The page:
Food

Mr. Milkman is here

A new breed of dairy farmers is milking the growing demand for healthy, safe food

 
By Snigdha Das
Last Updated: Thursday 22 March 2018

Mr. Milkman is here

Modern dairy companies employ automated milking system that leaves no scope for adulteration

ANOTHER white revolution is in the air. It is not like the one in the past—the one that catapulted India from being a milk-deficient country to one of the world’s largest producers of milk. Yet the revolution is being fast joined by a growing tribe of health-conscious Indians who want the healthiest food on their tables. Unlike the National Dairy Development Board that steered the earlier white revolution, entrepreneurs and corporates are taking the lead this time. More than milk, they are selling an assurance: to provide pure and fresh cow’s milk.

The assurance is beguiling at a time when news reports flash incidents of milk adulteration. In 2012, the Food Safety and Standards Authority of India had found that 70 per cent of the milk sold in the country was tainted with everything from water and milk powder to urea, detergent and banned hormones used to extract more milk.

“Even the packaged milk has its own ills. It does not specify if the milk is of cow, buffalo, goat or mixed,” says Anita Duggal of South Delhi who swears by the nutritive value of cow’s milk and prefers it for her children. Duggal’s search for pure cow milk ended a few months ago when she came across the website of Oleche, a start-up dairy firm that claims to provide organic cow milk.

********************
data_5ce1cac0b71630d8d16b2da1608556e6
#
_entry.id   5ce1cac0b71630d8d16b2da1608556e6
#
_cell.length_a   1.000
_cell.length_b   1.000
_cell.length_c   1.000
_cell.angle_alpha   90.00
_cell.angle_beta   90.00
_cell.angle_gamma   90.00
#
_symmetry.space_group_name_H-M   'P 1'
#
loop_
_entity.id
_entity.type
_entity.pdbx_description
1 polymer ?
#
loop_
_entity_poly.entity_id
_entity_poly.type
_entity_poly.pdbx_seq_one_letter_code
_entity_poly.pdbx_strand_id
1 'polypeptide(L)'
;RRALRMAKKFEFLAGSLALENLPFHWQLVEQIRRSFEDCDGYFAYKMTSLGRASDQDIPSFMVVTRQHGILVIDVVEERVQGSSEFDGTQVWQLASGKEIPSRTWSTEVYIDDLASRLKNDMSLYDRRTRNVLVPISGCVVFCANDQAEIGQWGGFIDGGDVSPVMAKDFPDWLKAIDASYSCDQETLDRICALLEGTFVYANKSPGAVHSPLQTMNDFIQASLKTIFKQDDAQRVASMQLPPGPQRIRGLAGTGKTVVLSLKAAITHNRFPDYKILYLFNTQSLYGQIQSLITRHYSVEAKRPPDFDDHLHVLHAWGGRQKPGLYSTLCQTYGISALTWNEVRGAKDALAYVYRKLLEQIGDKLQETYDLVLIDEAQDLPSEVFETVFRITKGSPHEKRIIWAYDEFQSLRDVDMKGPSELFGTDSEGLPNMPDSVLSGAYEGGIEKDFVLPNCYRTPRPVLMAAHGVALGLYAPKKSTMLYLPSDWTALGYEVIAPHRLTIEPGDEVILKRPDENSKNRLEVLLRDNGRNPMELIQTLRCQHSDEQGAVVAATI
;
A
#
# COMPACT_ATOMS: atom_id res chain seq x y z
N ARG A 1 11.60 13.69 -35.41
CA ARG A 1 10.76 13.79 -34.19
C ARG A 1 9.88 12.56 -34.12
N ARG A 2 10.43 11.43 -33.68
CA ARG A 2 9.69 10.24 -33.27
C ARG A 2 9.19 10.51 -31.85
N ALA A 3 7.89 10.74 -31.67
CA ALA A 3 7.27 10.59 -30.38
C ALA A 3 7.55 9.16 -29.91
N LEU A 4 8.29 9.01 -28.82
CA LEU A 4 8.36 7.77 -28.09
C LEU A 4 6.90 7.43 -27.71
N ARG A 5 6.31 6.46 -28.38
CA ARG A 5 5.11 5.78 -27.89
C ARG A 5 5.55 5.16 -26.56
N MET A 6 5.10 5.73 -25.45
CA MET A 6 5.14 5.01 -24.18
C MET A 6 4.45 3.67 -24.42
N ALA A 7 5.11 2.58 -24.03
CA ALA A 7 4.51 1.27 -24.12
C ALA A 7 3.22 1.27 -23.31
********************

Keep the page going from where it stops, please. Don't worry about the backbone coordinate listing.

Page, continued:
Oleche is also the result of a similar search. Says Mani Agrawal, founder of the dairy, “When I relocated to India in 2013 after living in US and Europe for more than two decades, I hated the taste of the pouch milk from cooperatives.” The management consultant then decided to set up his own dairy. He bought land in Uttar Pradesh’s Badraula village, not faraway from Delhi, and a dozen of Holstein Friesain cows. “It is the highest-yielding breed available in the country,” says Agrawal. Since milk is a highly perishable item, he set up a pasteurisation and packaging unit on the farm. “We transport the packaged milk in refrigerated vehicles and deliver it at the doorstep within 12 hours of milking,” he says. Oleche supplies milk to 400-odd customers in Ghaziabad, Noida and South Delhi.

From Ghaziabad to Gurgaon and from Mumbai to Punjab, a number of players are providing the premium milk and are charging a premium for it—a litre of fresh-from-the-farm cow milk is priced anything between Rs 60 and Rs 80. By comparison, Mother Dairy milk costs Rs 38-Rs 46 a litre.

Those involved in the business say the high cost of the milk is because of the effort that goes into maintaining purity. “We have state-of-the-art automated milking system that ensures no hand or air contact. The milk is piped directly from the udders to the pasteurisation and packaging units,” says Sanjay Agnik of TruMilk, a dairy in Ludhiana. “The system leaves no scope for any kind of interference or adulteration,” he adds. After winning over customers in Punjab, TruMilk has expanded its business to Delhi and created a customer base of 900 over the past year. “Embassies are our star customers,” he says.

Oleche in Ghaziabad claims to deliver milk within 12 hours of milking